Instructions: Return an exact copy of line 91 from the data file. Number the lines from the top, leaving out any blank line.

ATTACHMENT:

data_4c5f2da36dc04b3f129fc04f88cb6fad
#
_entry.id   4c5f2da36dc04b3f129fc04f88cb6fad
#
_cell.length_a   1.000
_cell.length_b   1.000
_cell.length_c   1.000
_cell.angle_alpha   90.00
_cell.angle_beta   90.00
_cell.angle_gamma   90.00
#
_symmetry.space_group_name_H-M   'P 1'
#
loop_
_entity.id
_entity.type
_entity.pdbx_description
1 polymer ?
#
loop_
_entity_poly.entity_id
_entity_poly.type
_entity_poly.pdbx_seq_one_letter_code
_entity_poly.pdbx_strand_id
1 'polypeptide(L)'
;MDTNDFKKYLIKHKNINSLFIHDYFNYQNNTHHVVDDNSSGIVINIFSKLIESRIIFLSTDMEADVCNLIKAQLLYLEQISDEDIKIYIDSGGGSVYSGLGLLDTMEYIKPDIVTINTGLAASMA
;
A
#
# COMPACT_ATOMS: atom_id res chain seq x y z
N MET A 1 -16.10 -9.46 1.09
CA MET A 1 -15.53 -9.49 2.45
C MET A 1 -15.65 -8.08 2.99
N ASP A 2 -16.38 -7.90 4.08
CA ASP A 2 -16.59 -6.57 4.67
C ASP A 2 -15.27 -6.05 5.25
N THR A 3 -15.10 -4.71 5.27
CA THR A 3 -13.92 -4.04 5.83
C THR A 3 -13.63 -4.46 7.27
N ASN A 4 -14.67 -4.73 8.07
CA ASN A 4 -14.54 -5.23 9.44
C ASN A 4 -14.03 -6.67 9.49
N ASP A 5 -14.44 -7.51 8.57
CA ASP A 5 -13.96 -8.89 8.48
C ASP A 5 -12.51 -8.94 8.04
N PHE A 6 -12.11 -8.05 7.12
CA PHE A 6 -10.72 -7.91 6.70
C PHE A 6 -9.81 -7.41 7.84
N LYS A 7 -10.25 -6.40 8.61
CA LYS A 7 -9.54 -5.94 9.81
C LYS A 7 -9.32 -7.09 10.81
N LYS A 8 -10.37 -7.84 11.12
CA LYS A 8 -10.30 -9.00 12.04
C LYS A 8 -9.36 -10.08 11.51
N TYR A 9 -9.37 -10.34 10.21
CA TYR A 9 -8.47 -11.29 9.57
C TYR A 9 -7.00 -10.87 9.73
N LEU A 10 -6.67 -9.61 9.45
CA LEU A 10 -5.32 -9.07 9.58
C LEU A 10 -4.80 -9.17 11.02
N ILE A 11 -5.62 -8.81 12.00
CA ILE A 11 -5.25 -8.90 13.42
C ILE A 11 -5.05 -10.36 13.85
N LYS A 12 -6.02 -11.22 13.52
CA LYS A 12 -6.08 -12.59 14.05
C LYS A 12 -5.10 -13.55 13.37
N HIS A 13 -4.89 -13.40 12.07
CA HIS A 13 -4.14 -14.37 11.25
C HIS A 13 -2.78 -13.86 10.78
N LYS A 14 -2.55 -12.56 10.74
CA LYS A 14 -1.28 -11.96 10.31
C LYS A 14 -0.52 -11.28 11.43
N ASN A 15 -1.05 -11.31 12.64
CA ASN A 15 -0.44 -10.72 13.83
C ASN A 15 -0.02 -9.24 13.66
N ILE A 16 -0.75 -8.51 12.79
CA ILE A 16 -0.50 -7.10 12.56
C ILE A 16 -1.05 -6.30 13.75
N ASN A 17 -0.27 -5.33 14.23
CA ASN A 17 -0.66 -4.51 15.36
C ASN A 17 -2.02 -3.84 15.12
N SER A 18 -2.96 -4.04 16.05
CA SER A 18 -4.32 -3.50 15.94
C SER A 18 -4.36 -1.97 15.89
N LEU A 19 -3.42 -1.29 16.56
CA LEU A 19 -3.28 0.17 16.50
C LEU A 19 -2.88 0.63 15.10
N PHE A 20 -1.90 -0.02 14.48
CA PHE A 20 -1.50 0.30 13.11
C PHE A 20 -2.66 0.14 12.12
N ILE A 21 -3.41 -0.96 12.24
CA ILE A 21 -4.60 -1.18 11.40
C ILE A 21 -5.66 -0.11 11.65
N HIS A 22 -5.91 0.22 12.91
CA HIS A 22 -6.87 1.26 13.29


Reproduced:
N ILE A 21 -3.41 -0.96 12.24